Prev NEXT  


1951 General Motors LeSabre

1951 General Motors LeSabre Transmission and Suspension

Harley Earl wanted the 1951 General Motors LeSabre to have an automatic transmission, and while Buick was willing to pay for an all-new engine, creating an all-new automatic transaxle would have been too expensive, even for this costly car. (Estimates put Buick's original combined outlay for the LeSabre and XP-300 at $1 million. This translates into roughly $10 million in today's currency.)

To solve the transmission dilemma, engineer Charlie Chayne took a stock Buick Dynaflow, hung it at the rear of the chassis, and attached the DeDion differential to it.

Somewhere along the line, the Dynaflow gave way to a four-speed Hydra-Matic, and that's what's in the car now. The original double-jointed axle shafts are magnesium, and the LeSabre uses a transverse, single-leaf rear spring. Finned rear drum brakes stand inboard, just off the differential housing.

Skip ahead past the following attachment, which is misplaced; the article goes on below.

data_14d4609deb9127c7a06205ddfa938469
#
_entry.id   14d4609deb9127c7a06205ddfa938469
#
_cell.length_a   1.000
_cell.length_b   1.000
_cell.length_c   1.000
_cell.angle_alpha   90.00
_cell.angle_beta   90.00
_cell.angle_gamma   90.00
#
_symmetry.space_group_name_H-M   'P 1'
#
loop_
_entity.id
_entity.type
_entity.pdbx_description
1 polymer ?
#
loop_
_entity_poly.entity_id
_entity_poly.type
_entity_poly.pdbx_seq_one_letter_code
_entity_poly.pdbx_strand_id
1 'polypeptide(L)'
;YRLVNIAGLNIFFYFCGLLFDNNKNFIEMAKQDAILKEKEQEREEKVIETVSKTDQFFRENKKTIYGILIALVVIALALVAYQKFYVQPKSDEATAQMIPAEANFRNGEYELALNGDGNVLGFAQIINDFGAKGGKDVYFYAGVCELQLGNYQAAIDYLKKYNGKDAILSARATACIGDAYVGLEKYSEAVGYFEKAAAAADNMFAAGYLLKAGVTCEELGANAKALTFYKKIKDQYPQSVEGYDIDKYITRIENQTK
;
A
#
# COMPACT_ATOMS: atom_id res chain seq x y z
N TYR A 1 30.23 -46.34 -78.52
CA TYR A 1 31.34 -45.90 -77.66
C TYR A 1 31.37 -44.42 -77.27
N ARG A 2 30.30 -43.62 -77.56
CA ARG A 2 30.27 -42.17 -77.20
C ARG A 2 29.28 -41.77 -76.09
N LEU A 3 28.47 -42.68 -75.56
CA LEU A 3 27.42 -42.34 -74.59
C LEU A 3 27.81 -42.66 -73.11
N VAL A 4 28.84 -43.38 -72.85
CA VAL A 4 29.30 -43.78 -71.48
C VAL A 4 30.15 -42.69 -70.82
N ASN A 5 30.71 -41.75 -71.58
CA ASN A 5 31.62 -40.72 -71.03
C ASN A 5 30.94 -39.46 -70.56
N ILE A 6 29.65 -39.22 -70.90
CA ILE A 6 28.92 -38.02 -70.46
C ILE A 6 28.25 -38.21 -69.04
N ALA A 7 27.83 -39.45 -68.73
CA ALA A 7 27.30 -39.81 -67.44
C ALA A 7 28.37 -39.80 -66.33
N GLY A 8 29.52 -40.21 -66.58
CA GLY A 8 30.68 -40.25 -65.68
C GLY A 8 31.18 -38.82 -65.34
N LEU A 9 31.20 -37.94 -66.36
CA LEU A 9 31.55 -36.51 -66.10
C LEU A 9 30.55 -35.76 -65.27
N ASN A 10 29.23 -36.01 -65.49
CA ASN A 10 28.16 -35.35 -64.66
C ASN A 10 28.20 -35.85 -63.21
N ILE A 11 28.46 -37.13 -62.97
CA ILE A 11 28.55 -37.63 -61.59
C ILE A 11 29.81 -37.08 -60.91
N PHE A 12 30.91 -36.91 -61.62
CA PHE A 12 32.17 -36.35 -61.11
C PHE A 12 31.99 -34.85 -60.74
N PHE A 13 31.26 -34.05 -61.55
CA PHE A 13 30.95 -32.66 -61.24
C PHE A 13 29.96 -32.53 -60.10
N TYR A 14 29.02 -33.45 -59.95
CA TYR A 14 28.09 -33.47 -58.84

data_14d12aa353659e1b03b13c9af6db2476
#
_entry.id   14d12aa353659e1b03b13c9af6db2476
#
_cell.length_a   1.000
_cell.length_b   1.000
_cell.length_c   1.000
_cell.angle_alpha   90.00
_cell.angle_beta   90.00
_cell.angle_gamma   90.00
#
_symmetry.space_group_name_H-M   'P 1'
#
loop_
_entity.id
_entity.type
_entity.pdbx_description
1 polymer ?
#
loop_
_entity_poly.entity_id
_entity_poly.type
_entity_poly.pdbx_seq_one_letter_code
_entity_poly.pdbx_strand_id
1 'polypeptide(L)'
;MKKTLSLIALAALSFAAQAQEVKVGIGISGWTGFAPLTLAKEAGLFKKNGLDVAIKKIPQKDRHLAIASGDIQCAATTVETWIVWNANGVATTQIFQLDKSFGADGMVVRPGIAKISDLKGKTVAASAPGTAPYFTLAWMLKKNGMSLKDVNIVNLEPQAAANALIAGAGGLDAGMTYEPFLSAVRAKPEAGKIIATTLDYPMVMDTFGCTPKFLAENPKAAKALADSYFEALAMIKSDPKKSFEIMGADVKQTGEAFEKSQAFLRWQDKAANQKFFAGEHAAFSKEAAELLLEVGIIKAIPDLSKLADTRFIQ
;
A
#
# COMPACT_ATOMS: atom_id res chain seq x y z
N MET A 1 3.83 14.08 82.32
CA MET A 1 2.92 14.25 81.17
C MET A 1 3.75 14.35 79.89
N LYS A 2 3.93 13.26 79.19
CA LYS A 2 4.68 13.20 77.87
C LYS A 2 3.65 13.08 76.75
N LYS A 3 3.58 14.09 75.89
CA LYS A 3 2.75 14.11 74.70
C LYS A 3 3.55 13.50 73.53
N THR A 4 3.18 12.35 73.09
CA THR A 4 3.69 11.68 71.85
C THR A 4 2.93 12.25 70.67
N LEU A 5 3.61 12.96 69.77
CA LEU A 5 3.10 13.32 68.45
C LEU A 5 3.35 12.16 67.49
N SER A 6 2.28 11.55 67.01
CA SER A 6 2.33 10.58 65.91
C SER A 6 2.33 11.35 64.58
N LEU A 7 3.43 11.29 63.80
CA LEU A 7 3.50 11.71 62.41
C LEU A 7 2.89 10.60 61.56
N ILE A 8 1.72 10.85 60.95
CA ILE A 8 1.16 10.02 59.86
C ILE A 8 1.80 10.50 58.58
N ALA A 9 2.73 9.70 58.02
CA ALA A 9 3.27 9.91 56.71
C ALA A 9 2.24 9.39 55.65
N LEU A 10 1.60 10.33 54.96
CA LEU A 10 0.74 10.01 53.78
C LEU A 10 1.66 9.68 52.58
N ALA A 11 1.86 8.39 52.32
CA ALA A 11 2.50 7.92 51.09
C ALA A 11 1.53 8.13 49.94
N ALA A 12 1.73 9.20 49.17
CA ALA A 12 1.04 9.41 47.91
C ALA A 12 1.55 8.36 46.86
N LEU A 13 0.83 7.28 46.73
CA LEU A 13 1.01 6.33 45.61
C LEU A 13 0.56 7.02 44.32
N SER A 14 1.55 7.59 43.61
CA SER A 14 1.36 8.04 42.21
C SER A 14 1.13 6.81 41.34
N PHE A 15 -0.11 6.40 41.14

The front suspension is equally unconventional. It consists of cast-alloy upper and lower A-arms, but the LeSabre used neither coil springs nor torsion bars at first. Instead, the pivot rod for the upper A-arm originally passed through-and was solidly embedded in-a big cylinder of solid rubber. The rubber cylinder had a steel outer casing and, with the rubber in torsion, supported the weight of the front end. So the rubber acted as the springing medium.

Tubular front shock absorbers, meanwhile, mounted to the steel casing up top and then bolted to the lower A-arm below. This system worked pretty well until the rubber started aging and losing its elasticity, after which Chayne installed a set of front torsion bars. (He'd had torsion bars under his XP-300 all along.)

The LeSabre's front brakes consist of finned, double-wide drums. This was before disc brakes became common, and Chayne recognized that the LeSabre needed stopping power to match its speed capabilities.

Since its wheels are 13-inchers to help lower the chassis, Chayne wanted to give the front brakes more swept area than normal. So he doubled the drum width and installed four shoes up front instead of the usual two.

Continue reading to learn about other cutting-edge features of the 1951 LeSabre.

For more information on cars, see: